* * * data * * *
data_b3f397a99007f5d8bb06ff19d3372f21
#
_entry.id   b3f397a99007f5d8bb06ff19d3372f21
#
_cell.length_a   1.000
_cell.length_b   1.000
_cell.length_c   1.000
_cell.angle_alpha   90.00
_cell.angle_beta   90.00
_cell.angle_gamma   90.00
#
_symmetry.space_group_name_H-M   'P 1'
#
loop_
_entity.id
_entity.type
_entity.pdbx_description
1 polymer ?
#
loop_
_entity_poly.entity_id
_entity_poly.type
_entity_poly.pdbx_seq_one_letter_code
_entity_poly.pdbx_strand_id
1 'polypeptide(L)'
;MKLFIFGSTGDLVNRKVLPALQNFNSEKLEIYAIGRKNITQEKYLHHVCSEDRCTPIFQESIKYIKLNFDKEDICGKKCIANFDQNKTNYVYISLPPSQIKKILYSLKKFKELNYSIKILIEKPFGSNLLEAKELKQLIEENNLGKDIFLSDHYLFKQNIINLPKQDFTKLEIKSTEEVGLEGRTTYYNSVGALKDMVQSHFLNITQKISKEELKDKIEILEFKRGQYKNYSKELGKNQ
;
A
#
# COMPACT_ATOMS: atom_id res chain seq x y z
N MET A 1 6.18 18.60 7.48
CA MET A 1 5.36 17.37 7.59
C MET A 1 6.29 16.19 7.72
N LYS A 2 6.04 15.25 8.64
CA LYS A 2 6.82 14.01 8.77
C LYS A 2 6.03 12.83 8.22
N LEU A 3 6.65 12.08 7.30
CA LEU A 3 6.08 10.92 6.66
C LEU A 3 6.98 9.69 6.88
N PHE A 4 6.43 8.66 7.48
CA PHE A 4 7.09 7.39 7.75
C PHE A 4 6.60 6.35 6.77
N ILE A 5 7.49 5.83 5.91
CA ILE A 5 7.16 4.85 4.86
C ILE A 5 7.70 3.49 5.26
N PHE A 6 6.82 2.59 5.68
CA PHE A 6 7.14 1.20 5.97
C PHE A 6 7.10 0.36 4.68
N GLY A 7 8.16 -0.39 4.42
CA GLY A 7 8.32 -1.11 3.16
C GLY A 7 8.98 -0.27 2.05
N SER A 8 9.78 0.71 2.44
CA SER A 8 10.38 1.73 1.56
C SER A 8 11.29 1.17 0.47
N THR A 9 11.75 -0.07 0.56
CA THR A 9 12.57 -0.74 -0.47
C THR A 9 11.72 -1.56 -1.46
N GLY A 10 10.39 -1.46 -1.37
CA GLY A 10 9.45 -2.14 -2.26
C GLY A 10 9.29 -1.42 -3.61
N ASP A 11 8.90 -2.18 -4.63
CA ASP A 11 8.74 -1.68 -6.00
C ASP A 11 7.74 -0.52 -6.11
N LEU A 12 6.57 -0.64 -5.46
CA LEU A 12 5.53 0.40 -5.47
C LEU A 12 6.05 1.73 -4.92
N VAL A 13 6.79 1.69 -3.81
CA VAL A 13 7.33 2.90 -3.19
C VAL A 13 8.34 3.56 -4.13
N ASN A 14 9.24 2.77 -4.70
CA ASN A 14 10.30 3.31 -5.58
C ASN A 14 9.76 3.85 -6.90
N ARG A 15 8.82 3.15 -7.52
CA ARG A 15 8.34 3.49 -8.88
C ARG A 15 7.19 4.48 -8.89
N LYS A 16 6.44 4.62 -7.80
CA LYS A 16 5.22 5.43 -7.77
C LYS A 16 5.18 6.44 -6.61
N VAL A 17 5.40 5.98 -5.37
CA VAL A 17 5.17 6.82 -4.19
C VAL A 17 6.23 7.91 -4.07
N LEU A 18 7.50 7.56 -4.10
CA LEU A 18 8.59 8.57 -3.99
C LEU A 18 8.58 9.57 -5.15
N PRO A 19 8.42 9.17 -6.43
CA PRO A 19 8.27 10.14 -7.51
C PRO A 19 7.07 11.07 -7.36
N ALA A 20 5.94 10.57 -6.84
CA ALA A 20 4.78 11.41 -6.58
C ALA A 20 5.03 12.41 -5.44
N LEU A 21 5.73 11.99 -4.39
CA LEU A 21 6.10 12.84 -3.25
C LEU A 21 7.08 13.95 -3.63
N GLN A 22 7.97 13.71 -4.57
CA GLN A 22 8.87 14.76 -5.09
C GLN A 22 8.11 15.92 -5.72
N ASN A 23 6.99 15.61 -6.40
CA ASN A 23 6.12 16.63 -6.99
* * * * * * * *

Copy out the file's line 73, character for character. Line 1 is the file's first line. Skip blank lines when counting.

N ARG A 15 8.82 3.15 -7.52